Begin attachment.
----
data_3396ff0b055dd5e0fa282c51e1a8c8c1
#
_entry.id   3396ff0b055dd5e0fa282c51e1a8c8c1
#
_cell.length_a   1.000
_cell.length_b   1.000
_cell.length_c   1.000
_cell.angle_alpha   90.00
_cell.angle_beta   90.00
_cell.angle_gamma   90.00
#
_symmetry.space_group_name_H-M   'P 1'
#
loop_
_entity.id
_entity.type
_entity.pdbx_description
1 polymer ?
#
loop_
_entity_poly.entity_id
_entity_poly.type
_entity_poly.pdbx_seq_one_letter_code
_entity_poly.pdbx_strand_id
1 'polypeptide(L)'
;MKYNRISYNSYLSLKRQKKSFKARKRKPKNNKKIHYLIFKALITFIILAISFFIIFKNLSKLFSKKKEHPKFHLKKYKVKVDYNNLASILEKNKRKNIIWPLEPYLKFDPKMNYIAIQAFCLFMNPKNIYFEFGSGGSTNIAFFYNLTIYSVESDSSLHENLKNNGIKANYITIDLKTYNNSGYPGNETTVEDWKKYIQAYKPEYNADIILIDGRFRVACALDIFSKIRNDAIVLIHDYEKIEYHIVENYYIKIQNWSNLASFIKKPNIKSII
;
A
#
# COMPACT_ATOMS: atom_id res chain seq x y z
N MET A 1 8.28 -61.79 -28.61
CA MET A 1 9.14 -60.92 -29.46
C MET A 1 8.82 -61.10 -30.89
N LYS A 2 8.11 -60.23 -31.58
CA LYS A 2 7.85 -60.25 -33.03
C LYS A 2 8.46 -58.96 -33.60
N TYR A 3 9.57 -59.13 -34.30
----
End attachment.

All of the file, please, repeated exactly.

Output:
data_3396ff0b055dd5e0fa282c51e1a8c8c1
#
_entry.id   3396ff0b055dd5e0fa282c51e1a8c8c1
#
_cell.length_a   1.000
_cell.length_b   1.000
_cell.length_c   1.000
_cell.angle_alpha   90.00
_cell.angle_beta   90.00
_cell.angle_gamma   90.00
#
_symmetry.space_group_name_H-M   'P 1'
#
loop_
_entity.id
_entity.type
_entity.pdbx_description
1 polymer ?
#
loop_
_entity_poly.entity_id
_entity_poly.type
_entity_poly.pdbx_seq_one_letter_code
_entity_poly.pdbx_strand_id
1 'polypeptide(L)'
;MKYNRISYNSYLSLKRQKKSFKARKRKPKNNKKIHYLIFKALITFIILAISFFIIFKNLSKLFSKKKEHPKFHLKKYKVKVDYNNLASILEKNKRKNIIWPLEPYLKFDPKMNYIAIQAFCLFMNPKNIYFEFGSGGSTNIAFFYNLTIYSVESDSSLHENLKNNGIKANYITIDLKTYNNSGYPGNETTVEDWKKYIQAYKPEYNADIILIDGRFRVACALDIFSKIRNDAIVLIHDYEKIEYHIVENYYIKIQNWSNLASFIKKPNIKSII
;
A
#
# COMPACT_ATOMS: atom_id res chain seq x y z
N MET A 1 8.28 -61.79 -28.61
CA MET A 1 9.14 -60.92 -29.46
C MET A 1 8.82 -61.10 -30.89
N LYS A 2 8.11 -60.23 -31.58
CA LYS A 2 7.85 -60.25 -33.03
C LYS A 2 8.46 -58.96 -33.60
N TYR A 3 9.57 -59.13 -34.30